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Life Update and the Holiday Season

I've been pretty quiet over here lately. Truth is, I'm somewhere in between wanting to soak up every single second I have with these babies (and making the most of what free time I do have) and knowing I have an amazing opportunity to educate others on post transplant and post "trying-to-conceive" life. And I struggle with sharing the hard days because as hard as some of them feel, I constantly have a voice in the back of my head saying, "but these struggles are for good reasons". As we get closer to Christmas I have such mixed feelings. I have butterflies in my stomach thinking about the fact that this is our first Christmas with not one but TWO babies. And Reid is almost one year post liver transplant (how is that possible?!) And then I think of all of the families, the Sparks in particular, that will be experiencing their first Christmas without a loved one. And the couples who thought for sure THIS would be the Christmas that they'd have a baby in their arms or on the way. And the holiday parties and social media pictures are just one more reminder of their empty arms.

Don't get me wrong, I'm not letting the struggles of others take away from celebrating our joys. I think if anything it makes me appreciate and celebrate them that much more. Because life is precious and you never know what the next day, week, month or year can bring (good or bad). And what better way to honor those that are missing someone special or yearning for another family member by truly appreciating what we have? 

So this post is not asking for prayers for us, or even to share "struggles"... We'll call it a life update.

As most of you know, Reid had a hernia repair at the beginning of November. The surgery consisted of them opening up his transplant incision and making the repair with sutures (it is standard practice at our transplant center not to place mesh in a transplant patient, as it is a foreign object and there is more risk of infection and complications). When they closed him back up he had 23 staples, which tells you the size of the cut they made. One of the major challenges post surgery has been the fact that he can't lift over 5 pounds for 8-12 weeks. That has been quite interesting with twin babies, to say the least. He is not able to lift them, which has been hard on Reid, the babies, and myself. They don't understand why he can't just lift them when they reach out to him (so he does his best to lean over and just hug them wherever they are). And he feels as though he is missing out on some major bonding time with them at a point where they are really solidifying their connections to others. This also means he can't do simple things around the house like take out the trash, move a box in from the front porch, or move a pot of water to the stove. Which has made us think more about how and when we do things, and how he can be more active and helpful with the babies. I wish I could tell you that we've excelled at this, but this has probably been one of the biggest struggles for us as a couple. I have tried my best not to resent him or the situation, but I'm human and there are days where I'm just downright pissed off (and admittedly a total bitch) about it. I'm working on that, and remind myself often, "this is a good challenge."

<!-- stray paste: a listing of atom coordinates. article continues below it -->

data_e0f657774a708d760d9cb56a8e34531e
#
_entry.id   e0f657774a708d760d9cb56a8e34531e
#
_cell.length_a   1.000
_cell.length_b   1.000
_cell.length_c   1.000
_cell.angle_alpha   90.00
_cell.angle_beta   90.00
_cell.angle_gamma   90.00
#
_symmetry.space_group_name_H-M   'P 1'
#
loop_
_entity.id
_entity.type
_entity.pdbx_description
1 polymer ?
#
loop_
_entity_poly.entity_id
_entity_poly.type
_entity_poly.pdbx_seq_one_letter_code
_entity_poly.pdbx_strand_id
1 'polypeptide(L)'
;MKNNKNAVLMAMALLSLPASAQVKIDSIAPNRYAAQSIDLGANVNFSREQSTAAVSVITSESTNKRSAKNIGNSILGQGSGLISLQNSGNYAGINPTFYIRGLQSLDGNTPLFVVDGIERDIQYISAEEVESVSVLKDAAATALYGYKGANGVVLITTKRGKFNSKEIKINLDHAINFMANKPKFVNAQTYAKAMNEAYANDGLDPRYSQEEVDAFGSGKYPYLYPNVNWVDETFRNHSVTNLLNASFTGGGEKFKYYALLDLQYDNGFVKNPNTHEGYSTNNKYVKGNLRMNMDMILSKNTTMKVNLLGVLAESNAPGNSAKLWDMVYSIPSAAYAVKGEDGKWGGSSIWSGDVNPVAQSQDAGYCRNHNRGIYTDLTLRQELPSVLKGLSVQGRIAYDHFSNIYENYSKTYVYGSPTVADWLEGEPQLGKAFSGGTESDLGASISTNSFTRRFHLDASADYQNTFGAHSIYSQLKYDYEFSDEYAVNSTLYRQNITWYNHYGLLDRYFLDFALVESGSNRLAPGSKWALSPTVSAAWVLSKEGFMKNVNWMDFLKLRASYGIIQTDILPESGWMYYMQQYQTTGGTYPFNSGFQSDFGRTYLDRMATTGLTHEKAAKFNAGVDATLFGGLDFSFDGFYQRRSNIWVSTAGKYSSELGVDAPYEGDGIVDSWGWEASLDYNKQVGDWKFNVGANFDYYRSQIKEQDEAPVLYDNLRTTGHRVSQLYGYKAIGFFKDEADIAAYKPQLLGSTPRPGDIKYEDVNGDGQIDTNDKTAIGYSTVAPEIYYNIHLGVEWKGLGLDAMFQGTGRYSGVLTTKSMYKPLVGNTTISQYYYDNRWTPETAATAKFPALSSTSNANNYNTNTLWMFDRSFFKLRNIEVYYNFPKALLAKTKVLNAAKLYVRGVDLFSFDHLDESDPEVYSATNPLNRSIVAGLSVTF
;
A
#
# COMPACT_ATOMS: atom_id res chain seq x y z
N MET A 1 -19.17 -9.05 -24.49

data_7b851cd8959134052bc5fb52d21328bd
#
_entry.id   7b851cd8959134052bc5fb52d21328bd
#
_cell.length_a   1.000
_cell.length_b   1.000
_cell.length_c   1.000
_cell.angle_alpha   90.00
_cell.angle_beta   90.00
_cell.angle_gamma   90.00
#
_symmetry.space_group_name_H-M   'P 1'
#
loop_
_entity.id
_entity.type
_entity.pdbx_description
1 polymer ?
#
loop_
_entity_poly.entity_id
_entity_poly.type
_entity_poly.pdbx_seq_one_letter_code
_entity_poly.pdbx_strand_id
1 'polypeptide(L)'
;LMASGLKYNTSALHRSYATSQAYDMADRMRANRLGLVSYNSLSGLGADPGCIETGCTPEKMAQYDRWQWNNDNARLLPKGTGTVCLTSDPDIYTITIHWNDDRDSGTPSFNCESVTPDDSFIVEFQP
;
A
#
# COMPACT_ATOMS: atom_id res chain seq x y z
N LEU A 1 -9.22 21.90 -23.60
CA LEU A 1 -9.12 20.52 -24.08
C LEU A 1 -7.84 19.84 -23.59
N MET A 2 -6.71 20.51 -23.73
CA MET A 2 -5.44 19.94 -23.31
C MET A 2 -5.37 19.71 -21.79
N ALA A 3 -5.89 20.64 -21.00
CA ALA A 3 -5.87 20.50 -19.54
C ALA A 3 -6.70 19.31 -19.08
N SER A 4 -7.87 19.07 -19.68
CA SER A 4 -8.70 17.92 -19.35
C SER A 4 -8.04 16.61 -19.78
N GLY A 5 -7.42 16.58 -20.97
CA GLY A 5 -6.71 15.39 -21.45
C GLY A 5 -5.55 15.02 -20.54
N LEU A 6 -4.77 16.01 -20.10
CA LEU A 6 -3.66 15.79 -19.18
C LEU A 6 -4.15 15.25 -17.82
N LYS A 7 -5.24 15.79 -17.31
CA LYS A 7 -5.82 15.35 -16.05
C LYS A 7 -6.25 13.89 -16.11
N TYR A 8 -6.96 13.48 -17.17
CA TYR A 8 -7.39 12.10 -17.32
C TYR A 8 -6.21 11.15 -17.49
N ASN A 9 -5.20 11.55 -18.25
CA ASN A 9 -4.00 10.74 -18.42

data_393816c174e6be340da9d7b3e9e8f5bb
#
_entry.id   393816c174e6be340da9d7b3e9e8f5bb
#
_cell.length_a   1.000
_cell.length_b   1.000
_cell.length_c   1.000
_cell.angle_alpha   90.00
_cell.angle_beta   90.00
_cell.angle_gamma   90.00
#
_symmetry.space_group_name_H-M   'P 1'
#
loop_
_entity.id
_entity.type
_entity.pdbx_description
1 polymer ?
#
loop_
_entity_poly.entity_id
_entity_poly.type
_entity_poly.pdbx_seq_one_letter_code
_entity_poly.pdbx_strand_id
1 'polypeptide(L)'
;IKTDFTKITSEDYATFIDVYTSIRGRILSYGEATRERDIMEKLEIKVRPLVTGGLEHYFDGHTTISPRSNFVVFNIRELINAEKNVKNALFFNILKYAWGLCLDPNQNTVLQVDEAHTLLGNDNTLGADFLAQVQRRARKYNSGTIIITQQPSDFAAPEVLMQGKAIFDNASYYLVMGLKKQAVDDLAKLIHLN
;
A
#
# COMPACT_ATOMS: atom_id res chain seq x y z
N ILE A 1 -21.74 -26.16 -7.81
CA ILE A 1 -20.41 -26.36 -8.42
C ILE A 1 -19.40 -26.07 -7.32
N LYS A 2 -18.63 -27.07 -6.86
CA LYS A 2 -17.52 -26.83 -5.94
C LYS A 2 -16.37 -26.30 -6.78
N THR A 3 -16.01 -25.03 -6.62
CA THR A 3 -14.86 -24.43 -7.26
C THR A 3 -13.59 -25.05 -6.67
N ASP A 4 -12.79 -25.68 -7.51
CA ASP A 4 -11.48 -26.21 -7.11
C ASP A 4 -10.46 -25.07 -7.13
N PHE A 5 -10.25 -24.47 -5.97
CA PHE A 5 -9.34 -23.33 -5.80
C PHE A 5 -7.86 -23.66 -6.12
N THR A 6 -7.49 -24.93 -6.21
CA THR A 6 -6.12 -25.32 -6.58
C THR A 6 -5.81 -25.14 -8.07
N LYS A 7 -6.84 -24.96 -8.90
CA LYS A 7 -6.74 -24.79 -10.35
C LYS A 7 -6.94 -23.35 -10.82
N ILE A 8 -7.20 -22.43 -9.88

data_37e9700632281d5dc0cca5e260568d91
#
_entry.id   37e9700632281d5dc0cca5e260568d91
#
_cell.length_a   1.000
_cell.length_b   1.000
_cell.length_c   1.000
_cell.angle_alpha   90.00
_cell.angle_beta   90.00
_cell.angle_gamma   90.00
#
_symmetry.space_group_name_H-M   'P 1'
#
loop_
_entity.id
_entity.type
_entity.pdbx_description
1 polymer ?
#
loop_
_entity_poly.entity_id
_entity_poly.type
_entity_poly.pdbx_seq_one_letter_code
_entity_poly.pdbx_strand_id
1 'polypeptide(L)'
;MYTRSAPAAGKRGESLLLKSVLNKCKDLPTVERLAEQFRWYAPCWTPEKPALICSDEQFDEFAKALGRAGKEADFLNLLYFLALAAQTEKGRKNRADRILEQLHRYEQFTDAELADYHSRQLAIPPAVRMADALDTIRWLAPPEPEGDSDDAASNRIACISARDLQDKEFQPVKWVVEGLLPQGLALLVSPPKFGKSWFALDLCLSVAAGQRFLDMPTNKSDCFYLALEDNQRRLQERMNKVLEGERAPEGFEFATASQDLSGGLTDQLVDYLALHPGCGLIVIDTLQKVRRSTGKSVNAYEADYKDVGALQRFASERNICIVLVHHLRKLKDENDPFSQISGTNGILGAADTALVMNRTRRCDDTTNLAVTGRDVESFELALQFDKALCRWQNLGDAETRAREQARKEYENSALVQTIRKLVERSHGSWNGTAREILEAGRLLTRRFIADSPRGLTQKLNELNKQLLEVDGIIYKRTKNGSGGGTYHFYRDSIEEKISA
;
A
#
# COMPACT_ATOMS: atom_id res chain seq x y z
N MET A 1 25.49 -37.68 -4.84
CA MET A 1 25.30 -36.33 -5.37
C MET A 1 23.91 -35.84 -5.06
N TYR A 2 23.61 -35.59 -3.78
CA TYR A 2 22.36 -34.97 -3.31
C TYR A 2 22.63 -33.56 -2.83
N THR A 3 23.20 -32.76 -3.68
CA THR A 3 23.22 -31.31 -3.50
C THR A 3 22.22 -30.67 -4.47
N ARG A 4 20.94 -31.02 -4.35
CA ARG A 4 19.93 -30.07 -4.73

We were told that infection was one of the biggest risks of the hernia surgery (or any surgery for a transplant patient), so they had to change some of Reid's medications and watch him closely. Fortunately, he is healing fairly well and has not experienced any infections as a result of the surgery. But any change in his medication can have some pretty major side effects, and he started experiencing some of those as they were changing things to ensure his body healed as best as possible.